By: Amy Phillips
With reduced stress, flexible strength, and improved mood, anything seems possible. Just ask Karen Dubs, a registered yoga instructor and holistic health coach.
Dubs has written a book entitled, “Find Your Flexible Warrior: Think, Stretch and Eat for Balance and Resilience,” that she hopes will convince others that taking care of themselves before taking care of others is important.
“You can’t fill an empty cup,” Dubs said. “You need to fill your cup first.”
With over 30 years of experience in the fitness world, Dubs has established an approach that can help men and women of all ages overcome their greatest physical and mental obstacles.
In efforts to balance the resilience of yoga with the challenge of sports, she started a business called Flexible Warrior.
She has also created a series of athletic yoga workout DVD’s. She continually updates her website with blog entries and weekly challenges for her followers.
“I do everything myself,” Dubs said.
Her days start with waking up around 5:30a.m. to take care of her two dogs, Stella and Luna. If she is not in the mood to complete a full yoga routine, she will happily do sun salutations that awaken her body and mind. She typically leaves her house around 6:15a.m. to begin appointments with clients from 7-11:00a.m. Lunch comes next in her schedule, followed by a series of appointments on the computer. She finishes her work day with some office work before her husband comes home for the evening.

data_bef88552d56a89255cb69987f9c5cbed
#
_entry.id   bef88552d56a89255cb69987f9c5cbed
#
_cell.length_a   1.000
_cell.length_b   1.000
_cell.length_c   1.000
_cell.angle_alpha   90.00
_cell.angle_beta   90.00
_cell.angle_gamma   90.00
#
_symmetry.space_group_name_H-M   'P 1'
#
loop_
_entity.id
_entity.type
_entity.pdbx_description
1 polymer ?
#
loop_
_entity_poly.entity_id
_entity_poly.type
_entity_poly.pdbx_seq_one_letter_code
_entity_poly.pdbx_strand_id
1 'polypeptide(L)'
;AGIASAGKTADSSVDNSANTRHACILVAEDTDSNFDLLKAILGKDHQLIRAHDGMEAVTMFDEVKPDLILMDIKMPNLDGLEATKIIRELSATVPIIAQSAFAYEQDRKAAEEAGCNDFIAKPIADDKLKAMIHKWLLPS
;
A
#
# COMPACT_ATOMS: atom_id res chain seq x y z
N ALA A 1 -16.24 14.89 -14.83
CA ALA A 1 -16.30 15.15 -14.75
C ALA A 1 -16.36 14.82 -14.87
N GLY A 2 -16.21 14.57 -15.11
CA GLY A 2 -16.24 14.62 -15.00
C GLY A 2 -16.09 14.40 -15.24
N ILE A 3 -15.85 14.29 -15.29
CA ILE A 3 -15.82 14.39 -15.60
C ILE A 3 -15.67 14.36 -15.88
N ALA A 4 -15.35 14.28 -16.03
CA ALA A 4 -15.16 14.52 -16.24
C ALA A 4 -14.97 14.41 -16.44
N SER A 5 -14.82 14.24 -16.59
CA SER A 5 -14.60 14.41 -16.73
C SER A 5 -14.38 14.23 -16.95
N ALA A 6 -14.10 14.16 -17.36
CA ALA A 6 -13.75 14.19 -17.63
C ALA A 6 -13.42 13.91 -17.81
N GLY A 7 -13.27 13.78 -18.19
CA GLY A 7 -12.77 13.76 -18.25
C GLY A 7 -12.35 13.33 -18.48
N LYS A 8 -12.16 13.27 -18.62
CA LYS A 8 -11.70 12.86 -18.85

In order to keep up with her sometimes crazy schedule, Dubs relies on her inner ‘calendar addict’ to get her through.
Although she is active now, Dubs was ill for two years with an undiagnosed case of Lyme Disease. She described it as an autoimmune, and recalled her years of fatigue and feeling sluggish.
“I had obstacles, but I could pick to be the victim or embrace them,” Dubs said.
In order to combat her illness, Dubs made an important life choice: to give up sugar. Sugary foods were her go-to when she started feeling sick, but she knew the sugar was not helping to fight her illness. She removed sugar, coffee, and alcohol from her diet and she was able to regain control over her body.
“The little choices we make make the biggest difference,” she said.
Since yoga and healthy nutrition were ways for Dubs to practice her own forms of self care, she felt confident in taking steps to begin helping others as well.
Dubs is passionate about rescue dogs and she supports BARCS, a Baltimore animal shelter that helps 12,000 animals a year. She donates to Believe Big, a local organization that provides complimentary therapies for cancer patients. She has donated thousands of dollars from her yoga classes to these causes to help them succeed.
“You can’t donate to everything,” she said. “But picking one or two organizations that mean something to you is important.”
Her efforts to fill cups around the world are continuing with her decision to give free yoga DVD’s to those who donate at least $25 to an animal rescue fund in Texas after Hurricane Harvey.
For more information, visit: https://flexiblewarrior.com